Attending the ANZAC Day service has been a tradition for us, as it is with most Australians. This year was particularly special as my daughter Rebecca and her best friend, gave an address to the large crowd in attendance. It was the first time Primary School Captains were asked to present the address, having been the role of secondary students in previous years.
As my heart burst with pride when I heard both these 11-year-old girls speak about what ANZAC Day means for them, it occurred to me the whole ceremony was a reflection of leadership in action.
For me, the spirit of those servicemen and women who serve our country was reflected in all who organised and spoke at our local ceremony. And I condense it down to these three attributes.
The soldiers who rushed ashore at Gallipoli in 1915 were brave young men. Leaving their families behind with the knowledge they may never return again showed an enormous amount of courage.
Although it seems non-comparable, public speaking is listed as American’s number-one fear. It’s certainly reflective of Australians I speak to. The courage it took to stand in front of a crowd of hundreds and read with great poise on such an important occasion was truly inspiring. Great leaders understand the importance of the message to their audience and make it about them, not a reflection of self.
Rebecca saw this task as part of her role in her position as School Captain. She talked about what the words meant to her so that she could put feeling into her phrases. She rehearsed with us. She took on board our feedback to slow down. And she implemented it beautifully.
Comradeship in the services is not a new concept. Soldiers found themselves in a unique position, never having experienced anything like that before. They stood by each other’s sides in war. Strangers became great friends as they looked out for each other.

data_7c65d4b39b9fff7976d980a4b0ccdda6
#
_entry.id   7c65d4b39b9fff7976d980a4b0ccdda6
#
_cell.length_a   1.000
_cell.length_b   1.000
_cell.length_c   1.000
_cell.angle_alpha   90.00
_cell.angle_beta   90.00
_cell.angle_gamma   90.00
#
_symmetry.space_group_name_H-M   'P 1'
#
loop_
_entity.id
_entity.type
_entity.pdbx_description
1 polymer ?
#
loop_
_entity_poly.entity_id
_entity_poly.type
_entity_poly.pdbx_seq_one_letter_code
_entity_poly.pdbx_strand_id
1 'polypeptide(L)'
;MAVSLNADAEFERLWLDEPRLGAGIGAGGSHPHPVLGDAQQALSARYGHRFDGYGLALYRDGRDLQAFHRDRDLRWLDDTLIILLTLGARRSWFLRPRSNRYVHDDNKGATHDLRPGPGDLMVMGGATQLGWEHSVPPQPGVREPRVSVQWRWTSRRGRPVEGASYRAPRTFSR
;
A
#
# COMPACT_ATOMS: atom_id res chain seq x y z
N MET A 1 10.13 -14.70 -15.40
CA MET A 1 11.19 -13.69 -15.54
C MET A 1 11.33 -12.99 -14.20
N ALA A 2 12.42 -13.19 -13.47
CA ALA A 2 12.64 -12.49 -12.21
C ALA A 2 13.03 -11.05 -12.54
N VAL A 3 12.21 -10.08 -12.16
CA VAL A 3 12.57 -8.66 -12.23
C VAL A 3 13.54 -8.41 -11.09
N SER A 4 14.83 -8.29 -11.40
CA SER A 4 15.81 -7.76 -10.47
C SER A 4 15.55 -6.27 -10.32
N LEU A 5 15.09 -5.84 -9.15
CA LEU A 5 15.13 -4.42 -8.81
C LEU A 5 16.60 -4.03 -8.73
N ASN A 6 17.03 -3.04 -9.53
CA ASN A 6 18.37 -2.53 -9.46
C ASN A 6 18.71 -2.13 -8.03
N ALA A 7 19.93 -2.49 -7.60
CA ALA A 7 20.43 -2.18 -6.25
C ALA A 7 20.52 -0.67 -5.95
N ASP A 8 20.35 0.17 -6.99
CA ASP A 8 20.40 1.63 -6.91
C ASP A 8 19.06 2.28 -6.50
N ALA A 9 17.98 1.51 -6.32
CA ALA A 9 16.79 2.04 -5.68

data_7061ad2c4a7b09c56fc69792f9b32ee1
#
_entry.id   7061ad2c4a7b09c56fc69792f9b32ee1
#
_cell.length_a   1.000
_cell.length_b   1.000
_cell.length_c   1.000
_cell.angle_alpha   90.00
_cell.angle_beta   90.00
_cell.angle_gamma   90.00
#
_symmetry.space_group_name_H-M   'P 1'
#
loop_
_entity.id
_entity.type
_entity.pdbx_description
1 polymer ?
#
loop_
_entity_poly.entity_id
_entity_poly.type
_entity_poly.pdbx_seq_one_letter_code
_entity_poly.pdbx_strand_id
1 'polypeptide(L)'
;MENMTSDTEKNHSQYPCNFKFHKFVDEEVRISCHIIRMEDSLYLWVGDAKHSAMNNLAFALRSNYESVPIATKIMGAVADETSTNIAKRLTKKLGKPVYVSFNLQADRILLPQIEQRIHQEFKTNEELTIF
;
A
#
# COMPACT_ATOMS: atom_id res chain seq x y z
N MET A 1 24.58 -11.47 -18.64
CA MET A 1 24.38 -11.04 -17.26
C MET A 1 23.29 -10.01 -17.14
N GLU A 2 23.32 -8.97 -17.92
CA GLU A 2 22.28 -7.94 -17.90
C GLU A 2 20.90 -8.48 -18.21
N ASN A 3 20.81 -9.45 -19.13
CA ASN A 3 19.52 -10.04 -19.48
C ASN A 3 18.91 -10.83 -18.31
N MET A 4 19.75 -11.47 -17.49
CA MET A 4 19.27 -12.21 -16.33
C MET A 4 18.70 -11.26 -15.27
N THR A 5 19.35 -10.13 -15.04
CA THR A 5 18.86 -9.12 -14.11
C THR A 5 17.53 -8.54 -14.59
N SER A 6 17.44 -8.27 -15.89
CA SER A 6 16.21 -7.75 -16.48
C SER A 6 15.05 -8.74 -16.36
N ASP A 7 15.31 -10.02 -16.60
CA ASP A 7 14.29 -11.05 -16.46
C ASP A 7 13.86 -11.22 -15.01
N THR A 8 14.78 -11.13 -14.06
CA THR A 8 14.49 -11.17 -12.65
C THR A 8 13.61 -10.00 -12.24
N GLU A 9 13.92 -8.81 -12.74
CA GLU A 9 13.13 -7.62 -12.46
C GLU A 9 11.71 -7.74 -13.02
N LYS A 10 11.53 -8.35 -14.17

Our local community worked together to put on a very special ceremony Monday morning. It wasn’t the work of one alone. It wasn’t even the sole work of those who presented. It was the many who worked behind the scenes in the less obvious roles – those who put the chairs out, cooked the morning tea, organised the wreaths, the list goes. They came together to make the day memorable. Great teams are inspired by their leaders to pitch in and do what it takes to achieve the outcome.
For Rebecca and her fellow School Captain, it was working together to write the speech with their Principal. I watched as they stood side by side, and saw Jaime turn Bec’s paper for her so Bec could keep talking. I saw them whisper congratulations to each other at the end. It was mateship in action and a special moment in their lives that they will share a memory of forever.
We have heard the stories of soldiers who returned home from war to pass on messages to families from loved ones who passed away. The outpouring of emotion and support for our servicemen and women has been something this country has seen reflected over and over again.
Each of those who spoke, sung or presented on the day did so with compassion and focus. It was clear (as I assume it is everywhere) that the whole purpose and theme of the ceremony is to imagine what it felt like to experience what the diggers experienced. As Rebecca stated in her address on Monday it’s about “the mothers who sent their sons and husbands away – never to see them again”. Great leaders are able to empathise with their team, to support and guide them through the tougher times.
To hear the girls not just speak, but to actually put themselves in the shoes of others was inspiring. They acknowledged they are the first generation who have no regular contact with a person who went away to war in 1915. Yet they were able to imagine what it would be like to live during that time.
Now more than 100 years on, the ANZAC spirit lives on in our culture. It’s the inspiring people in our community, young and old, who coming together to allow this to happen. This photos – our young future leaders standing with these Senior Statesmen (President of the local RSL and CEO of our Shire Council) that highlights this the most for me.
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